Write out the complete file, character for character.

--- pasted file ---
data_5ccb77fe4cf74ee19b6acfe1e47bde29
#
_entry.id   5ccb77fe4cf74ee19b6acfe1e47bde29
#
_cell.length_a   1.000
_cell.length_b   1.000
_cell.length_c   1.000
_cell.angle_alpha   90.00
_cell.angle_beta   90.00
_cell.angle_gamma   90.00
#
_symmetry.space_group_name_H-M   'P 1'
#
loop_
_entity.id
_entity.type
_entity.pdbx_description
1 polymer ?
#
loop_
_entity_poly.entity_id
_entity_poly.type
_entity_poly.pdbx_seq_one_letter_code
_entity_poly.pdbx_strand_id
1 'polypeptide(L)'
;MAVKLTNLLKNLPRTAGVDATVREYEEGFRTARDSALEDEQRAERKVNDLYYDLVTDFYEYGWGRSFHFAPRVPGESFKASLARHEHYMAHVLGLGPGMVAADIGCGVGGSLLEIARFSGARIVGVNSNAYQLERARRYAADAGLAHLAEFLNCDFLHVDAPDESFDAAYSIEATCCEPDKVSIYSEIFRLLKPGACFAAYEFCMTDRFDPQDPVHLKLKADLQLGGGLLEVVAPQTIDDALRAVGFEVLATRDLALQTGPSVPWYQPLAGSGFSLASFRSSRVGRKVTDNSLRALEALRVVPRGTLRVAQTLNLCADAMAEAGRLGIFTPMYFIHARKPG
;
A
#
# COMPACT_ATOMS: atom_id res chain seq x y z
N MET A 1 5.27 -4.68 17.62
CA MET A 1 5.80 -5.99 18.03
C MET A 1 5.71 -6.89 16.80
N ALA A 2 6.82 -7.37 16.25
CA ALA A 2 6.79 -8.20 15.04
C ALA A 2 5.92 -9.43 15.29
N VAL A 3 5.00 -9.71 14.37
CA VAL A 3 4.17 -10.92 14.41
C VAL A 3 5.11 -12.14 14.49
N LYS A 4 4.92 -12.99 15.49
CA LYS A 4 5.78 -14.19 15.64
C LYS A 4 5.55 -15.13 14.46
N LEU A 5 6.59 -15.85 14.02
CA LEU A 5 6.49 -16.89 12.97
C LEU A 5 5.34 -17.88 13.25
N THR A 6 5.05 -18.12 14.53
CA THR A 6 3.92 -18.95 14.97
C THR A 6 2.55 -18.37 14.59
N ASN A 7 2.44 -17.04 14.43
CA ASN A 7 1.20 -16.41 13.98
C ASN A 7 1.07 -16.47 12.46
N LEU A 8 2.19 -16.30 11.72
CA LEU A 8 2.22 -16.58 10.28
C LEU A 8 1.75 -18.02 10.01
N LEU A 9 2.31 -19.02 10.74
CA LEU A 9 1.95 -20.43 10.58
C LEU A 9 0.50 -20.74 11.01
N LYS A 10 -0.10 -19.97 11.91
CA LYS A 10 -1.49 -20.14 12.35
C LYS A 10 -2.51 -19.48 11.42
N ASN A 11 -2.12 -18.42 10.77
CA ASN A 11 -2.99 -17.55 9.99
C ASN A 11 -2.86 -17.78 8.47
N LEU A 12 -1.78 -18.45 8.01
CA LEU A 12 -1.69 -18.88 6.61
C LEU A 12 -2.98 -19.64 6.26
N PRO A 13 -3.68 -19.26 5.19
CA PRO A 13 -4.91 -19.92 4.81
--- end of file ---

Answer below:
data_5ccb77fe4cf74ee19b6acfe1e47bde29
#
_entry.id   5ccb77fe4cf74ee19b6acfe1e47bde29
#
_cell.length_a   1.000
_cell.length_b   1.000
_cell.length_c   1.000
_cell.angle_alpha   90.00
_cell.angle_beta   90.00
_cell.angle_gamma   90.00
#
_symmetry.space_group_name_H-M   'P 1'
#
loop_
_entity.id
_entity.type
_entity.pdbx_description
1 polymer ?
#
loop_
_entity_poly.entity_id
_entity_poly.type
_entity_poly.pdbx_seq_one_letter_code
_entity_poly.pdbx_strand_id
1 'polypeptide(L)'
;MAVKLTNLLKNLPRTAGVDATVREYEEGFRTARDSALEDEQRAERKVNDLYYDLVTDFYEYGWGRSFHFAPRVPGESFKASLARHEHYMAHVLGLGPGMVAADIGCGVGGSLLEIARFSGARIVGVNSNAYQLERARRYAADAGLAHLAEFLNCDFLHVDAPDESFDAAYSIEATCCEPDKVSIYSEIFRLLKPGACFAAYEFCMTDRFDPQDPVHLKLKADLQLGGGLLEVVAPQTIDDALRAVGFEVLATRDLALQTGPSVPWYQPLAGSGFSLASFRSSRVGRKVTDNSLRALEALRVVPRGTLRVAQTLNLCADAMAEAGRLGIFTPMYFIHARKPG
;
A
#
# COMPACT_ATOMS: atom_id res chain seq x y z
N MET A 1 5.27 -4.68 17.62
CA MET A 1 5.80 -5.99 18.03
C MET A 1 5.71 -6.89 16.80
N ALA A 2 6.82 -7.37 16.25
CA ALA A 2 6.79 -8.20 15.04
C ALA A 2 5.92 -9.43 15.29
N VAL A 3 5.00 -9.71 14.37
CA VAL A 3 4.17 -10.92 14.41
C VAL A 3 5.11 -12.14 14.49
N LYS A 4 4.92 -12.99 15.49
CA LYS A 4 5.78 -14.19 15.64
C LYS A 4 5.55 -15.13 14.46
N LEU A 5 6.59 -15.85 14.02
CA LEU A 5 6.49 -16.89 12.97
C LEU A 5 5.34 -17.88 13.25
N THR A 6 5.05 -18.12 14.53
CA THR A 6 3.92 -18.95 14.97
C THR A 6 2.55 -18.37 14.59
N ASN A 7 2.44 -17.04 14.43
CA ASN A 7 1.20 -16.41 13.98
C ASN A 7 1.07 -16.47 12.46
N LEU A 8 2.19 -16.30 11.72
CA LEU A 8 2.22 -16.58 10.28
C LEU A 8 1.75 -18.02 10.01
N LEU A 9 2.31 -19.02 10.74
CA LEU A 9 1.95 -20.43 10.58
C LEU A 9 0.50 -20.74 11.01
N LYS A 10 -0.10 -19.97 11.91
CA LYS A 10 -1.49 -20.14 12.35
C LYS A 10 -2.51 -19.48 11.42
N ASN A 11 -2.12 -18.42 10.77
CA ASN A 11 -2.99 -17.55 9.99
C ASN A 11 -2.86 -17.78 8.47
N LEU A 12 -1.78 -18.45 8.01
CA LEU A 12 -1.69 -18.88 6.61
C LEU A 12 -2.98 -19.64 6.26
N PRO A 13 -3.68 -19.26 5.19
CA PRO A 13 -4.91 -19.92 4.81